"Religion and Moral Community"

"Religion and Moral Community"

Radio National Transcripts: The Religion Report
        Wednesday, 29 July, 1998.

Lyn Gallacher: Today's program deals with the role of religion in a moral community.


Members of Australia's Baha'i community are distressed over the execution in Iran this week of Mr Ruhulla Rawhani. The Baha'i community claims that his death was an act of religious intolerance and they fear for the safety of other Baha'is in Iran.

According to the Australian Baha'i community, 15 Baha'is are currently in prison in Iran, and three are under the death sentence. News of Mr Rawhani's fate was received with alarm by the spokesperson for the Australia Baha'i community, Judy Hassall.

Judy Hassall: Well about ten months ago this Baha'i, Mr Rawhani, was arrested with the claim that he had converted a woman, a Muslim, to the Baha'i faith, and this was unbelievable, because the woman confirmed she had been a Baha'i all her life. So anyway Mr Rawhani was placed in solitary confinement, he was denied access to his family, lawyers and the right to appeal. And it was just last week his wife was called to the prison to come and collect his body.

Lyn Gallacher: And the Australian government has now joined the international condemnation of Iran over this.

Judy Hassall: Yes, our Foreign Minister, Alexander Downer, has come out with a very strongly worded statement condemning the action and has called on the Iranian government to respect freedom of religion under its obligations in the International Covenant on civil and political rights. So really the momentum is now gathering world wide at this horrific case. What came in overnight is even more disturbing, that the head of the Iranian Revolutionary Court in Teheran has denied the very existence of Mr Rawhani, and said that there was no execution. So is what we're trying to deal with. Now the Australian government, let alone the Baha'i community and other organisations, have known of the existence of Mr Rawhani and his prison confinement for ten months.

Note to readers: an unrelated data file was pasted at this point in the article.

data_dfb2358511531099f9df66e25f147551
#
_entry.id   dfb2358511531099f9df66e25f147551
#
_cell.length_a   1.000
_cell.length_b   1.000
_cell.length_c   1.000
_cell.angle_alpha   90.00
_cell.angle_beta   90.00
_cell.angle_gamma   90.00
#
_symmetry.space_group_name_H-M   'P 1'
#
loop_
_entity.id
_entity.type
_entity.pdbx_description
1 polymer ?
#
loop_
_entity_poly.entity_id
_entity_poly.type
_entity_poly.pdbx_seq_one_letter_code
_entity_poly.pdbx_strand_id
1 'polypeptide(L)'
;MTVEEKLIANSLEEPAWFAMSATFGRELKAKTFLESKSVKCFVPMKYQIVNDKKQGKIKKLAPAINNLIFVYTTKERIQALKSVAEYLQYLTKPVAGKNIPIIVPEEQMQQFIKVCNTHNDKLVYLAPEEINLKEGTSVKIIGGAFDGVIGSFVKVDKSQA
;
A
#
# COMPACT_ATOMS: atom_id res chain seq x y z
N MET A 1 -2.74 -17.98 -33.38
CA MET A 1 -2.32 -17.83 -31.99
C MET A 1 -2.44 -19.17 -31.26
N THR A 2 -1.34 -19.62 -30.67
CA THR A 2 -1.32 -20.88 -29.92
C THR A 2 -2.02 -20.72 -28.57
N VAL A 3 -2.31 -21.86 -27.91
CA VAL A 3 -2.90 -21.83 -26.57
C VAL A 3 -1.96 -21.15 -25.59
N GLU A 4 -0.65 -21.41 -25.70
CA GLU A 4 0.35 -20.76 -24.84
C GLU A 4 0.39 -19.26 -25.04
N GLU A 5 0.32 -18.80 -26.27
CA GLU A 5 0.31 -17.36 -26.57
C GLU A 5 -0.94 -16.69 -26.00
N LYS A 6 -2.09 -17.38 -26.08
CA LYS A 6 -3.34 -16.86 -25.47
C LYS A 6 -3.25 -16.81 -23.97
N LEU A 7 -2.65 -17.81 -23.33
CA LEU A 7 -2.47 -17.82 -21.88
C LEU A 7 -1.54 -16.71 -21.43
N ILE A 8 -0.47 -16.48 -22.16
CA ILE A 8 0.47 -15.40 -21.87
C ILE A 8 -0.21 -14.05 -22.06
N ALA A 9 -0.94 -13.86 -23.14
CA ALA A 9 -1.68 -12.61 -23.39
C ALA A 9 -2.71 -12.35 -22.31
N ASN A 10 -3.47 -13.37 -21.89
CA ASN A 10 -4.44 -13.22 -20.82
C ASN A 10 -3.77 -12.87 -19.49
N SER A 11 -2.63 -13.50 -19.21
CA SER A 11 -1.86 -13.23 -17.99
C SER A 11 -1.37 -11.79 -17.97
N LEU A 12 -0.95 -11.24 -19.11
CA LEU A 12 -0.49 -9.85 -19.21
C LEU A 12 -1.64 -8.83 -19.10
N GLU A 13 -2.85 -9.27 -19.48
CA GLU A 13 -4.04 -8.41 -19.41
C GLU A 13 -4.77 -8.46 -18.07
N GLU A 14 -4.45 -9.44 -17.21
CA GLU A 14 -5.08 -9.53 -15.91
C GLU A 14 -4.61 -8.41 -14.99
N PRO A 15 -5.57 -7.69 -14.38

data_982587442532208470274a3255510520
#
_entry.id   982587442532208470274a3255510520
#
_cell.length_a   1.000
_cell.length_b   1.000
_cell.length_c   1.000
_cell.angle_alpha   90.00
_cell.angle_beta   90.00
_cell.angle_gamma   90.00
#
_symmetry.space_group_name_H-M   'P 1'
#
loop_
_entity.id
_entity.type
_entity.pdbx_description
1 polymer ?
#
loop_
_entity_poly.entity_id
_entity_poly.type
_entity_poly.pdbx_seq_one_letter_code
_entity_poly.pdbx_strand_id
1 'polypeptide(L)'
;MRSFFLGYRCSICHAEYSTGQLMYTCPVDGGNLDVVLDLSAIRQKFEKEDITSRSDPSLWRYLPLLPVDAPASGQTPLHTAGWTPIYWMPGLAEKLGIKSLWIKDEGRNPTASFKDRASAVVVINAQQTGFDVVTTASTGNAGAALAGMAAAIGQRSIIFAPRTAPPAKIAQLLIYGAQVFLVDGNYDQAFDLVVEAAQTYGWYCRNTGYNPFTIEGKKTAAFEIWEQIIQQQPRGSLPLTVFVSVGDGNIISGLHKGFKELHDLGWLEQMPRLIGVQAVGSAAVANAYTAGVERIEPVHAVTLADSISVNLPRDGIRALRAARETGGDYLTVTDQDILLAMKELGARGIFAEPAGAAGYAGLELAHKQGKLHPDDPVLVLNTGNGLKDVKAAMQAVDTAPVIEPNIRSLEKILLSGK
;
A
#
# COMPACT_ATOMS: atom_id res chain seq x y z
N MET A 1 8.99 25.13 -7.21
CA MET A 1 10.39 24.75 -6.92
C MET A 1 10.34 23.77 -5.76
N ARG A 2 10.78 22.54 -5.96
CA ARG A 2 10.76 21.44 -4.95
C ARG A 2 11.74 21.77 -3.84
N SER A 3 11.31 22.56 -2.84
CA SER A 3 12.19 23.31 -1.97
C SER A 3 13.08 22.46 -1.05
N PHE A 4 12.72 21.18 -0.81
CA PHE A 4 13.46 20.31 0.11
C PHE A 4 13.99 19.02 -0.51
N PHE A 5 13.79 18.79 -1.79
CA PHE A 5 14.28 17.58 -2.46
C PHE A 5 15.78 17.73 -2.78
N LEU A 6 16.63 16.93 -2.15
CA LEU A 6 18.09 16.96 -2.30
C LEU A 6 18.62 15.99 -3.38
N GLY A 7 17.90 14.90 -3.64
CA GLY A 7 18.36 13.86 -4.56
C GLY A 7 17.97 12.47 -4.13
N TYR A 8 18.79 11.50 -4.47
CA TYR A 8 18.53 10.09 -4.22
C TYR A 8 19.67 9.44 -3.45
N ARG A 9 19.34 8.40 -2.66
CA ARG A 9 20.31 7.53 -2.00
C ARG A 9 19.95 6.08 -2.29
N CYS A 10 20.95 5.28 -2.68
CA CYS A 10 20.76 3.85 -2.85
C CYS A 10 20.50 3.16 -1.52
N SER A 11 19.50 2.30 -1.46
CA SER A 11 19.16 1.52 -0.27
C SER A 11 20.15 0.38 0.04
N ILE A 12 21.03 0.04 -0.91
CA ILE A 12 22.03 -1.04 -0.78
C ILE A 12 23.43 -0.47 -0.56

Lyn Gallacher: So it's almost like if you're a Baha'i you don't exist.

Judy Hassall: Exactly. There are 300,000 Baha'is living in Iran; they have no legal rights, they are banned; 10,000 have been dismissed from their jobs, they're banned from universities, the children in many cases are denied education, and you know, this is continuing to go on.

Lyn Gallacher: And the only way you can combat this is by international outrage.

Judy Hassall: People are really concerned about human rights issues world wide, and it's very encouraging to see that the people will stand up and say 'Enough is enough'. But we have to find ways to try and eliminate these atrocities; not only Baha'is are suffering in this area, but at this particular stage we are concerned about these cases, that are before us. But the international pressure and concern is extremely heartening, and this is building a momentum to try and bring some sanity into this and to eliminate religious fanaticism and religious prejudice.